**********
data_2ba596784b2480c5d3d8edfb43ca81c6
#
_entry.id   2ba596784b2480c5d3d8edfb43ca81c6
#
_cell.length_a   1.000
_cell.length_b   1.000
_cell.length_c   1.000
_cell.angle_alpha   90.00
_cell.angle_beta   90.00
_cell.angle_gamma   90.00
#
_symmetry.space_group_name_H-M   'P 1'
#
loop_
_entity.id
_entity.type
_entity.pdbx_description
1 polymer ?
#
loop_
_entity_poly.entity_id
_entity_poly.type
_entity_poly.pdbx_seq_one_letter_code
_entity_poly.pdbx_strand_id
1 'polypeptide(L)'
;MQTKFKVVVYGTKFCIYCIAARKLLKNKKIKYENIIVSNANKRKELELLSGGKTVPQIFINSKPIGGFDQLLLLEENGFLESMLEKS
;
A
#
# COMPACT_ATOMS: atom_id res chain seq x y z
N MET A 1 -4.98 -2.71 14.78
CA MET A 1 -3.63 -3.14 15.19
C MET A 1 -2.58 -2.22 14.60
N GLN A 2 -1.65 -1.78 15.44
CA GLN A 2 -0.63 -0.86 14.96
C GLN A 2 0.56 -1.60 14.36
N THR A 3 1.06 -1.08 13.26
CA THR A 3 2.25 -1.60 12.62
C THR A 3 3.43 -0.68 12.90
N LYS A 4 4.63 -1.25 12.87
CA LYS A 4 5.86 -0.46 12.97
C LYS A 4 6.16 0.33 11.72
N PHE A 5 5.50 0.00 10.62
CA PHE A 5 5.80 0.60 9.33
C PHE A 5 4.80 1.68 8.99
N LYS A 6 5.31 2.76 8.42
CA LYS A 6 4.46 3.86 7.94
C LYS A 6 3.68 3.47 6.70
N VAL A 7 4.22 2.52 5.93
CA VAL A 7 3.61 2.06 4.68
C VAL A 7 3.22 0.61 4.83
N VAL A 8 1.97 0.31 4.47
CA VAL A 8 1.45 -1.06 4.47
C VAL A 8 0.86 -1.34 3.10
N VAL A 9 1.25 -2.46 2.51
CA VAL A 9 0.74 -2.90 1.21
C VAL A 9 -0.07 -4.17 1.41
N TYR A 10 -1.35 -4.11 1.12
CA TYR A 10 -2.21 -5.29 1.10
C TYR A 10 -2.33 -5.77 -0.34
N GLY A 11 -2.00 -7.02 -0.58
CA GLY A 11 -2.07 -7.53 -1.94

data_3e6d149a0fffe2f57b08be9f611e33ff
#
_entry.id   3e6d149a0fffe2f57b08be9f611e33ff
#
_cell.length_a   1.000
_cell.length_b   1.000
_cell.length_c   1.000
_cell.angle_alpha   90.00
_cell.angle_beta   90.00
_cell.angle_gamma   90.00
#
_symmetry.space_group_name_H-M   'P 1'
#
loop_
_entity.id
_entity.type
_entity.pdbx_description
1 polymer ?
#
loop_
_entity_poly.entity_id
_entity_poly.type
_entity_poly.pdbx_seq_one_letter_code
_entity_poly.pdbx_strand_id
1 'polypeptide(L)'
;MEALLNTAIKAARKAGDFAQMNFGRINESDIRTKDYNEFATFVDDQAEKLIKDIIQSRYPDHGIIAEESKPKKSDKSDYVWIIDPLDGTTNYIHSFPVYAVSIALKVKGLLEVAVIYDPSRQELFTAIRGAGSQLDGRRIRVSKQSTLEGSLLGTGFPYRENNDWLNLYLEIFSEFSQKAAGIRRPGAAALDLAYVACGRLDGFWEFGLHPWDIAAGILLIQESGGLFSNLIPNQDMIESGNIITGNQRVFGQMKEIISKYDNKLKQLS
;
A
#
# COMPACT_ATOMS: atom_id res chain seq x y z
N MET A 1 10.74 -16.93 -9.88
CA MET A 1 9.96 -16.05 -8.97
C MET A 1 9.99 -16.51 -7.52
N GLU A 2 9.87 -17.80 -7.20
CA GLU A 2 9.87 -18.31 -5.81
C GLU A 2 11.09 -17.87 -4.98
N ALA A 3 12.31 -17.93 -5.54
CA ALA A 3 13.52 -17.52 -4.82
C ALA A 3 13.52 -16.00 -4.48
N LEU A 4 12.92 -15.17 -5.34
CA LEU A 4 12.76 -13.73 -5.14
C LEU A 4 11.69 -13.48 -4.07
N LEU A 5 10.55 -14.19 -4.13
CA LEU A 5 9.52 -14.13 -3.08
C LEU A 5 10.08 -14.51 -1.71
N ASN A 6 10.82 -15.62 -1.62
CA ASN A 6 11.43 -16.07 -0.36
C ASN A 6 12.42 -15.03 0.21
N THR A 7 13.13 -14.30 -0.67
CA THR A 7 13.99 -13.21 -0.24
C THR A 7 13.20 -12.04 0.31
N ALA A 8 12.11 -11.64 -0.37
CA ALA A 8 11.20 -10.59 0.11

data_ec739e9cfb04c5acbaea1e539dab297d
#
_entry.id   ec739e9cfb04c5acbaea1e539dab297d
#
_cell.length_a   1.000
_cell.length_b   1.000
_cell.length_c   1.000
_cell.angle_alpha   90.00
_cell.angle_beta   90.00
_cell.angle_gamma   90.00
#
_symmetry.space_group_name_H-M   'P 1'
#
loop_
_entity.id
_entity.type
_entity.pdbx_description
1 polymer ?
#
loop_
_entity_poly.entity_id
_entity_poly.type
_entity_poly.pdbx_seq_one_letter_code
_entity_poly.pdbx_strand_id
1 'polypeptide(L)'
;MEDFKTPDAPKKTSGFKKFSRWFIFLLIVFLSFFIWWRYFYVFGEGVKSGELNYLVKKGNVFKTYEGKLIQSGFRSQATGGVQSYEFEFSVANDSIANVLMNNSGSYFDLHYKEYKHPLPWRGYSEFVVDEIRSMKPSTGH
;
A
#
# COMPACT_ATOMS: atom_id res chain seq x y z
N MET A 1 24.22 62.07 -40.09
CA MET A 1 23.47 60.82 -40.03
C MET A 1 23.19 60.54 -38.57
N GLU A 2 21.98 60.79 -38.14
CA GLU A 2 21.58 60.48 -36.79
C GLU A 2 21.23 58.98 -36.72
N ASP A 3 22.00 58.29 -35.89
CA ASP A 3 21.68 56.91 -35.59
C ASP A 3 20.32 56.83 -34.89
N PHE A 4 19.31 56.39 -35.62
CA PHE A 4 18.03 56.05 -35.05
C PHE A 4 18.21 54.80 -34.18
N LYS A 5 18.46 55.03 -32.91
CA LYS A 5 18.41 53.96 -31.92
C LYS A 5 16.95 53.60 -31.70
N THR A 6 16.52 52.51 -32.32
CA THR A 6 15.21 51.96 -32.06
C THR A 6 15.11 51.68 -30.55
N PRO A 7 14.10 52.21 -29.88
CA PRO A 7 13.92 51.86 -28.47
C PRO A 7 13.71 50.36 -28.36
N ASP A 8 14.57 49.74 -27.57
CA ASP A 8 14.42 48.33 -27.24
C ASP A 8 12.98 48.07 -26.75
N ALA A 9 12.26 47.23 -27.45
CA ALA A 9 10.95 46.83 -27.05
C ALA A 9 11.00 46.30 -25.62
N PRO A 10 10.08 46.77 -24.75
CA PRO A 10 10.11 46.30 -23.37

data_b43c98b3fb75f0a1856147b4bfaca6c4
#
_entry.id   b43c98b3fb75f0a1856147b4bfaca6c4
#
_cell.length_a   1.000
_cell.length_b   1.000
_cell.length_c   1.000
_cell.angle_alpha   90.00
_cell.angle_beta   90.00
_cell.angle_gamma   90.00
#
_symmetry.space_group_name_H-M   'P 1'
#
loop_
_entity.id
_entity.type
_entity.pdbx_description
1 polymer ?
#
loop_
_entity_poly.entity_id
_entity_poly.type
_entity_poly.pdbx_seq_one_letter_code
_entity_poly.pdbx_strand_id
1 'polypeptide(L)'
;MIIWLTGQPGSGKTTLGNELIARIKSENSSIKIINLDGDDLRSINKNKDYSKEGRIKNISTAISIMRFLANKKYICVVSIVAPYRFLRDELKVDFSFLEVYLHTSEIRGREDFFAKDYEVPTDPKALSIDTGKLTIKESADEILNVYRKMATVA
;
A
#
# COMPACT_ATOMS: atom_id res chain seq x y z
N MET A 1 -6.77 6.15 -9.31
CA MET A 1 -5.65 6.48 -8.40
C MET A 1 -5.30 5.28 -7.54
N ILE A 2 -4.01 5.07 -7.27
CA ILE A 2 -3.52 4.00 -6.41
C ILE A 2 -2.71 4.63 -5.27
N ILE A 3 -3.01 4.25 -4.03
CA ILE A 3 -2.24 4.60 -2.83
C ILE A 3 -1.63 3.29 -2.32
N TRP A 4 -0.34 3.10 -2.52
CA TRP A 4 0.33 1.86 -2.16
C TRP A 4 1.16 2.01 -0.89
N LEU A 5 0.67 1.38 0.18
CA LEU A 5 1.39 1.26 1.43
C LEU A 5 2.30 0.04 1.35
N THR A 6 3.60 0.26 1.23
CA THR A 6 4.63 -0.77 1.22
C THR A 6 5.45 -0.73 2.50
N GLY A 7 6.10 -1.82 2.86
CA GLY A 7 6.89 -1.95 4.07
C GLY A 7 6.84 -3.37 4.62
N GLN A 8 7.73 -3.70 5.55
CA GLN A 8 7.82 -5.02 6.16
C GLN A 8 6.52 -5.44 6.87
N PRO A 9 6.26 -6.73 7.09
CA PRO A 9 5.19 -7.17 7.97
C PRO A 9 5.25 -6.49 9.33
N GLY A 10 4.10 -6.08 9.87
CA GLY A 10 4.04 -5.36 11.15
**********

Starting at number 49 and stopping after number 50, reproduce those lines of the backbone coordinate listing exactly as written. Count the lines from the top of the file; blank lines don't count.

N VAL A 7 4.22 2.52 5.93
CA VAL A 7 3.61 2.06 4.68